Jul 152010

The Wolf Not Only Blew the Straw House Down

These days when anyone mentions possibly building their house out of straw most everyone’s first reaction is to think of the horror which happened to the straw house in the three little pigs. In this day and age the population has been following the second pig’s advice and building out of wood but they fail to remember that this house faced the same demise as the one of straw. It is time to look to the future and unconventional ways of construction to help not only the current builder but their possible children as well.

The average house owner looking to build their next house is most likely uneducated of all possible construction options. With the house market as hot as it currently is, people are looking to end up with the perfect house and money left in their pockets. Straw is currently the least popular building material yet it is the most economical – both initially and in the long run.

Build Your Dream Home for Less

Depending on where you plan to build the price of a straw bale ranges from $1.00 to $3.00 versus the average cost of wood which can range from $4.50 to $5.50. A basic two thousand square foot house requires about three hundred three-wire (standard) bales of straw, average cost of which would be $1000. Straw bales are not only more inexpensive than wood but offer many other positive features including energy efficiency and simplicity to build any type of structure.

Straw bales offer an insulation value of R-50 which is comparable to a wood frame and fiber glass insulation which offers R-12 to R-20. What does this mean to someone just beginning to consider building? R value means a great deal to anyone especially Martimers who never know what kind of weather to expect. R-value, put as simply as possible, is the ability of a material to resist heat flow and the greater the value the warmer or cooler you are. To the money wise: the higher the R value the lower your heating bill is. The consideration of your R value will certainly benefit your pocket books but what about costs before you move in?

Cost for labour decreases depending on the amount of people you know that are willing to help. Building with straw bales is as simple to an adult as building a lego house is to a child. It is basically a matter of stacking bales on top of one another in the shape of the structure you want to create.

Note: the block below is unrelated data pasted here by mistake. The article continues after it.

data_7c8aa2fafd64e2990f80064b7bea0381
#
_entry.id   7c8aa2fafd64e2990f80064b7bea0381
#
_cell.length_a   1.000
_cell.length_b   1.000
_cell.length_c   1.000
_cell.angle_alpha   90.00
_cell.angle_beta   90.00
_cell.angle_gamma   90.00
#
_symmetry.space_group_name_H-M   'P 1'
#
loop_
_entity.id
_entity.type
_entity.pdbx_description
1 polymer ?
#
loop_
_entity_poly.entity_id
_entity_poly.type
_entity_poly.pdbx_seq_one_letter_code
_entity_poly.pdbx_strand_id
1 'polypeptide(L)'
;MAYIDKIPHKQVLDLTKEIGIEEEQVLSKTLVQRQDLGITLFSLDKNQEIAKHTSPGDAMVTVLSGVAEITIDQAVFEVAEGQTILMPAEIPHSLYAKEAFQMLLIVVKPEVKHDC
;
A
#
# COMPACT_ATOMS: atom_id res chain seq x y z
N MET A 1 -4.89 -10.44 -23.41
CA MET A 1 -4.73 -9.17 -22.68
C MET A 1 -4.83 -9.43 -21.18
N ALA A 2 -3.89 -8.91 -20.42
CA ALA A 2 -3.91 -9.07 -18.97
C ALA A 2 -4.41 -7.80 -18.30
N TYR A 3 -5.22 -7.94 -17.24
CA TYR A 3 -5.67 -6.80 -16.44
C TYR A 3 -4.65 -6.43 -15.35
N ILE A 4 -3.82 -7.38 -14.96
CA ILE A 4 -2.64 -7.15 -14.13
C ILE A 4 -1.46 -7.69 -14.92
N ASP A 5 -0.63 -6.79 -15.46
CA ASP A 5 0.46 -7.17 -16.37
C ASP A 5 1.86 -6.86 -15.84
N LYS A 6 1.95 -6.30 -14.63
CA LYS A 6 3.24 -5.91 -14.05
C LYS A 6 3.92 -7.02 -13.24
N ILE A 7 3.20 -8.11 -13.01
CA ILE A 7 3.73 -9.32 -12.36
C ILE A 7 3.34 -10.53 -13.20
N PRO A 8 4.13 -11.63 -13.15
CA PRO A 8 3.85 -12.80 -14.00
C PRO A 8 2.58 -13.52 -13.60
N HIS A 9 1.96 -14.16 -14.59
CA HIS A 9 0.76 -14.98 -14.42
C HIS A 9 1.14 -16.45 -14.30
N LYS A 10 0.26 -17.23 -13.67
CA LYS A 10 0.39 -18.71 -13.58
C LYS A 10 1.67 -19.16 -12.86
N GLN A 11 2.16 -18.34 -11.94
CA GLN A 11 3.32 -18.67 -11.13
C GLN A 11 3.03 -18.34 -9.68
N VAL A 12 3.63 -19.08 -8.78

Everyone Is Doing It…Well, Everyone SHOULD Be Doing It!

There are plenty of resources to look to while constructing your new home, unfortunately they may not be local but with the progression of technology this as not as difficult as it once was. All over the world enthusiasts are researching the benefits of straw building and most are willing to answer any questions you may have. The great thing is that if the researcher does not know the answer he/she will be interested to find out for you.

Researchers have already discovered the sound benefits of building with straw as they absorb sound much more effectively than dry wall. The thick walls also allow for an unordinary benefit of a thick casing around every window which would allow plant enthusiast to fill their approximately twelve inch wide windowsill with beautiful plants. For those without a green thumb imagination can fill the shelves with whatever the owner can think of.

The downfalls of building with straw include the absence of knowledge and popularity of it in the Maritimes. Unfortunately local banks, which are serious money sources for any builder, may have heard very little about the new method of building so tend to be quite skeptical when lending money to unheard of projects. When approaching any financial institution, as in all situations, make sure you are prepared with research, presentation of the research, resources and confidence.

Bank Support at Minimum, Let’s Teach Them a Few Things

Banks tend to appreciate knowing the public views of the Canada Mortgage and Housing Corporation towards building with straw. Make sure you approach the bank prepared to beg, in a professional and civilized manner of course, to have them back you up financially so that you can in turn support your local farmers. Your plea, if given any difficulty, should include your helping the environment as well as worldwide research. Questions you’ll surely be asked include risks of fire when building with straw. You can smartly advise them that the only real danger is during construction where common sense precautions have to be taken when working with straw and wood. Once built a straw bale house is commonly sealed with stucco and becomes an example of an almost fire proof building.

Building a house of any kind is definitely a time and money consuming task and shouldn’t be thought of lightly. Planning and researching should be the very first step into building your dream home or any other structure. No option should be overlooked especially when money is concerned. No matter which pig you follow in the footsteps of, your fairytale is up to you and, in the Maritimes, a big bad wolf should not be a character in the story you write.

Habitat For Humanity

To help the world we first need to help ourselves. Pepsi Canada has allowed us the opportunity to receive a $100 000 grant to get this project started. Sounds like a lot after I said how inexpensive building with straw is? Well, it’s not only for us but to teach others.

With this money we’ll be able to document our progress to teach Habitat For Humanity a different way of offering more. With their funding and donations they can buy a lot more strawbales from local farmers (helping the local economy), easily and quickly put up more houses and be of renewed interest for more volunteers. They can start their own strawbale building revolution and you can help.

Simply go to Pepsi Refresh Everything and cast your vote today and everyday until August 31st to get us a win!

Thanks for doing your part!

Sarah Butland